By Miriam Allen de Ford (1888-1975).
First appearance: Galaxy, April 1958.
Reprinted several times (HERE).
Short story (10 pages).
Online at Project Gutenberg (HERE).
"The punishment had to fit more than just the crime—it had to suit every world in the Galaxy!"Some people are really good at what they do, even if what they do isn't really good:
HE was intimately and unfavorably known everywhere in the Galaxy, but with special virulence on eight planets in three different solar systems. He was eagerly sought on each; they all wanted to try him and punish him—in each case, by their own laws and customs. This had been going on for 26 terrestrial years, which means from minus ten to plus 280 in some of the others. The only place that didn't want him was Earth, his native planet, where he was too smart to operate—but, of course, the Galactic Police were looking for him there too, to deliver him to the authorities of the other planets in accordance with the Inter-planetary Constitution.
FOR all of those years, The Eel (which was his Earth monicker; elsewhere, he was known by names indicating equally squirmy and slimy life-forms) had been gayly going his way, known under a dozen different aliases, turning up sudden-ly here, there, everywhere, committing his gigantic depredations, and disappear-ing as quickly and silently when his latest enterprise had succeeded. He special-ized in enormous, unprecedented thefts. It was said that he despised stealing anything under the value of 100 million terrestrial units, and most of his thefts were much larger than that.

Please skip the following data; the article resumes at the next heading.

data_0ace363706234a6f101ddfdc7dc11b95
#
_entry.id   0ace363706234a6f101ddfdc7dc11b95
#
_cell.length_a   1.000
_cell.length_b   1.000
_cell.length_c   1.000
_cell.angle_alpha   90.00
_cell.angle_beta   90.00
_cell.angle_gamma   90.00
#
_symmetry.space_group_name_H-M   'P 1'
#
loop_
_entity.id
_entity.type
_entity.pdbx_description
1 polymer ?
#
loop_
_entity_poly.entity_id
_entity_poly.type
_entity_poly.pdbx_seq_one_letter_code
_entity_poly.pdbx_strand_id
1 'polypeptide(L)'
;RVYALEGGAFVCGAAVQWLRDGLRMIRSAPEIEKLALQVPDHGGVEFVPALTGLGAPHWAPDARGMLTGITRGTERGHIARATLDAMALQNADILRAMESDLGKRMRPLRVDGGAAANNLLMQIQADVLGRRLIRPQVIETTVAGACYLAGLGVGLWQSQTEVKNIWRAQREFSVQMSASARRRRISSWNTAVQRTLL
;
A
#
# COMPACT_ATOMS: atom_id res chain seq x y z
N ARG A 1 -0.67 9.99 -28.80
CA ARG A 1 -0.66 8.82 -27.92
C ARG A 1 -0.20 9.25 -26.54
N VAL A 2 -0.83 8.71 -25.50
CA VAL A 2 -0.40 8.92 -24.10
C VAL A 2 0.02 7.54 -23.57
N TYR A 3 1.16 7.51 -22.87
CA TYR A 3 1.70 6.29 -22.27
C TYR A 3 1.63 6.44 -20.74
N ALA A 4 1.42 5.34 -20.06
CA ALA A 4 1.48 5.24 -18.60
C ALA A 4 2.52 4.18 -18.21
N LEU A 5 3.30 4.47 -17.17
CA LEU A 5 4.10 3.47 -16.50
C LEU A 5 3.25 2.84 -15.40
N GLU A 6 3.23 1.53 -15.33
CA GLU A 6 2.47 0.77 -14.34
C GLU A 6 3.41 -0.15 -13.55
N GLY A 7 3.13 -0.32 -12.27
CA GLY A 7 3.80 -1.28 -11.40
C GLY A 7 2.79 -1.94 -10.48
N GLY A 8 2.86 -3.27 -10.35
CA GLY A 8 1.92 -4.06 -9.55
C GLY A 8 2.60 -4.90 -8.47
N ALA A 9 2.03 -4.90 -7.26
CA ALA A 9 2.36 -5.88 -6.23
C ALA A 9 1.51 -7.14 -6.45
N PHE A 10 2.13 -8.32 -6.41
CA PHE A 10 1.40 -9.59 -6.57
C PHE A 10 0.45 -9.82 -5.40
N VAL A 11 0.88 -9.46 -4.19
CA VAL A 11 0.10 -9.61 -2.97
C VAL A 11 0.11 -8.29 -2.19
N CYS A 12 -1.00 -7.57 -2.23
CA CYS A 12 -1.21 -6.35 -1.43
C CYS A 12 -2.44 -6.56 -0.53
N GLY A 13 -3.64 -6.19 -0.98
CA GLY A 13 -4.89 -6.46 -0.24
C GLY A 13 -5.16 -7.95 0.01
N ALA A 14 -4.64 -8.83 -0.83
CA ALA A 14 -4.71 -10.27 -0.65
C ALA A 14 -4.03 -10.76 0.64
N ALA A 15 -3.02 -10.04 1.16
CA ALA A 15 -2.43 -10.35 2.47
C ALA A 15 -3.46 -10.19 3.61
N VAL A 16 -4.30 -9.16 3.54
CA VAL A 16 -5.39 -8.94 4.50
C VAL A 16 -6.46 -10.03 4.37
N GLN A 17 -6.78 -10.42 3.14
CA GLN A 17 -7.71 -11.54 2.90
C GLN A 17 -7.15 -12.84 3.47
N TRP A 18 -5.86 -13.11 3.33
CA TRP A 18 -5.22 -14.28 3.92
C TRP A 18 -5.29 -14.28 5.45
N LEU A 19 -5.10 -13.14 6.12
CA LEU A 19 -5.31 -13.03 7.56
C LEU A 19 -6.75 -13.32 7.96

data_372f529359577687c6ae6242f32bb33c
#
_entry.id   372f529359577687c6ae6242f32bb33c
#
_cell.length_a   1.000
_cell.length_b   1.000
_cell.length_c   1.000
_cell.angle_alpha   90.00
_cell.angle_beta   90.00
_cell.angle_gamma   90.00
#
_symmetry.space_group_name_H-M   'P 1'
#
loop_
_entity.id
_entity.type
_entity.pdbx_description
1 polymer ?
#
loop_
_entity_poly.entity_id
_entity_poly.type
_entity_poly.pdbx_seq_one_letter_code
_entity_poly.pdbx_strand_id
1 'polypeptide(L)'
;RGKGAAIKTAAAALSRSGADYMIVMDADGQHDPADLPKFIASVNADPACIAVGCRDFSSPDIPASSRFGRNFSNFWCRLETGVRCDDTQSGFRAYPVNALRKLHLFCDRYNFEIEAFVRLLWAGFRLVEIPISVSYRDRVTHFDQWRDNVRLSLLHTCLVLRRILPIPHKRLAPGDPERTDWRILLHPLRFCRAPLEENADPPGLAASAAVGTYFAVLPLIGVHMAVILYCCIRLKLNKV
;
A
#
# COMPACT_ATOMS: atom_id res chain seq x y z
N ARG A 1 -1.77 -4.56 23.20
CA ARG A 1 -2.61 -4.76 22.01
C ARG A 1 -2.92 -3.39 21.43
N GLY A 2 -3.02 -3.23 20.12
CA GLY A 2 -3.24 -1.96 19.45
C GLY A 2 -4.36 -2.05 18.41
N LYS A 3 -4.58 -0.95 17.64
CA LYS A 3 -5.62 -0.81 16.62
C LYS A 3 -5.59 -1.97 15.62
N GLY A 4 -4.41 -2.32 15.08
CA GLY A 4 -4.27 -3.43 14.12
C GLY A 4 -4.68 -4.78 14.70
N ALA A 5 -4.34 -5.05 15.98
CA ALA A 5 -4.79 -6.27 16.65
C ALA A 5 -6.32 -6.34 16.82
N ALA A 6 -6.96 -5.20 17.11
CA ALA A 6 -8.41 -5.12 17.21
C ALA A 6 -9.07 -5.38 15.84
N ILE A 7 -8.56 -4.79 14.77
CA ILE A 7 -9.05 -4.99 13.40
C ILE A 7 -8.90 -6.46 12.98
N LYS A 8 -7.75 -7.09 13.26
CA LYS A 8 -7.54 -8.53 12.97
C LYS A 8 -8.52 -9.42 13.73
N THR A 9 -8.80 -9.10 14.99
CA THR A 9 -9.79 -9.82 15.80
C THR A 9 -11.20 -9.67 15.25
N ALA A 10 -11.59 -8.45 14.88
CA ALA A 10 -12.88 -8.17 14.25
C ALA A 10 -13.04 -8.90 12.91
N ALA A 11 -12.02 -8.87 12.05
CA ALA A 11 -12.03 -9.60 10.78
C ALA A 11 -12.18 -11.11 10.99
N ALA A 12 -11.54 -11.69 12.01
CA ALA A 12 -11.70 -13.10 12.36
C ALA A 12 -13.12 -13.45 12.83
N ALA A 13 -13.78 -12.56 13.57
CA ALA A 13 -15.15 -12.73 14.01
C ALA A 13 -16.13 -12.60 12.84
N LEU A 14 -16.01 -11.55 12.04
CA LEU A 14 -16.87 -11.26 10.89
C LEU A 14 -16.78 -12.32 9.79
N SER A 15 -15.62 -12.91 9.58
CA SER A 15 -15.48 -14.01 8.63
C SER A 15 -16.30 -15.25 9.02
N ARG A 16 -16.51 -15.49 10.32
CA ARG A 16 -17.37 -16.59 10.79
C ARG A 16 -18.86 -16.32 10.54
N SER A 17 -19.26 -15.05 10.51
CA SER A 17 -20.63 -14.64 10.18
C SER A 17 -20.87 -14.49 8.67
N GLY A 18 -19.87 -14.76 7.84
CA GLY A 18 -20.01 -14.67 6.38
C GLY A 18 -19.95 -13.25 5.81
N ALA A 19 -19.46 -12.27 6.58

HE had no recognizable modus operandi, changing his methods with each new crime. He never left a clue. But, in bravado, he signed his name to every job: his monicker flattered him, and after each malefaction the victim—usually a govern-ment agency, a giant corporation, or one of the clan enterprises of the smaller planets—would receive a message consisting merely of the impudent depiction of a large wriggling eel.
THEY got him at last, of course . . .But that's not the end of the story, not by a long shot . . .
Comment: A satire on bureaucracy, with special relevance to law and order.
- Background info on our author is online at Wikipedia (HERE), the Internet Science Fiction Database (HERE), and the Science Fiction Encyclopedia (HERE).
- The theme of criminality and what to do about it has preoccupied science fiction/fantasy writers for a long time; you'll see how much when you consult these SFE entries: "Crime and Punishment" (HERE), "Prisons" (HERE), "Memory Edit" (HERE), and "Psychology" (HERE).
- In the story, the Agskians let political considerations influence their criminal justice system; depending (probably too much) on Earth history, SF writers have dreamed BIG when it comes to galactic government—go to the SFE (HERE) and Atomic Rockets (HERE) to see just how big.
- The author mentions the Guanches, an extinct Earth society; see Wikipedia (HERE).
The bottom line: "It is a question whether, when we break a murderer on the wheel, we do not fall into the error a child makes when it hits the chair it has bumped into."
— Georg C. Lichtenberg